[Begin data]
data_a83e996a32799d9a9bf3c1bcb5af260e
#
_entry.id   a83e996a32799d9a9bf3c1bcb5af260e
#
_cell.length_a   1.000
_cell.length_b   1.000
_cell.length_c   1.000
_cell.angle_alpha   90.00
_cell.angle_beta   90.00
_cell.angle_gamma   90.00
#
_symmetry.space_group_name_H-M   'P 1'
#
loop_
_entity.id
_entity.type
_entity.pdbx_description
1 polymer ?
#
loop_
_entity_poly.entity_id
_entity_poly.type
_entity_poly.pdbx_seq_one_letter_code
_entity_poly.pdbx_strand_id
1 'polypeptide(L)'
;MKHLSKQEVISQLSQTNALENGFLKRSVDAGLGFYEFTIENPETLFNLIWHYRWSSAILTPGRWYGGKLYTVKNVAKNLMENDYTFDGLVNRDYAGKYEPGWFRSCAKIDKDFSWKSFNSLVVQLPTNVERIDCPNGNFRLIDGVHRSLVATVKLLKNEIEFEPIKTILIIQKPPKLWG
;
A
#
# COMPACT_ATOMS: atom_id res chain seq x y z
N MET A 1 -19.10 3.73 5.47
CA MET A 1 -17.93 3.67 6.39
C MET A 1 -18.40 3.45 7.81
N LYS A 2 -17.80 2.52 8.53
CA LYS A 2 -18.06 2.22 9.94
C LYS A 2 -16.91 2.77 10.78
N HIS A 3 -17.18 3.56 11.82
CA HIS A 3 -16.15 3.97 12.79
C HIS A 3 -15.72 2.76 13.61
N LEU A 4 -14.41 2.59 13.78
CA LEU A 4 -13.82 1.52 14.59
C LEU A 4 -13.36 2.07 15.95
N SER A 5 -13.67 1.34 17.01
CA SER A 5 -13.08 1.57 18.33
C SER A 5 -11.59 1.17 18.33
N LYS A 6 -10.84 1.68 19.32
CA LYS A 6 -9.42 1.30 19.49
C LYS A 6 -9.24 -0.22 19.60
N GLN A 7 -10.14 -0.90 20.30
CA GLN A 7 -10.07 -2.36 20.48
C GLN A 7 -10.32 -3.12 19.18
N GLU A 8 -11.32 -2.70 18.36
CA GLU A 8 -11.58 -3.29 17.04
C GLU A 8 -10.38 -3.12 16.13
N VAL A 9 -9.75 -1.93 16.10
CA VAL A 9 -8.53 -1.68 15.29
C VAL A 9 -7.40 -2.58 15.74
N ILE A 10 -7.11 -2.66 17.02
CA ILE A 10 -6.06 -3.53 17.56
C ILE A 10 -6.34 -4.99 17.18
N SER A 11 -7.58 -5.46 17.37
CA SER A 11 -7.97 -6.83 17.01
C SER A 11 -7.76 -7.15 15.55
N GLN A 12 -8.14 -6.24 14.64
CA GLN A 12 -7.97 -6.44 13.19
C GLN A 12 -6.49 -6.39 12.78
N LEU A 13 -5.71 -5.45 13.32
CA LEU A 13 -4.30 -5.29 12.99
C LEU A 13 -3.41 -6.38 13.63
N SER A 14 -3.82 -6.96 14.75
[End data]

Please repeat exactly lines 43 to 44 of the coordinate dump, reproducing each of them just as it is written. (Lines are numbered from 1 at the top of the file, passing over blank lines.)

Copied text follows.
N SER A 5 -13.67 1.34 17.01
CA SER A 5 -13.08 1.57 18.33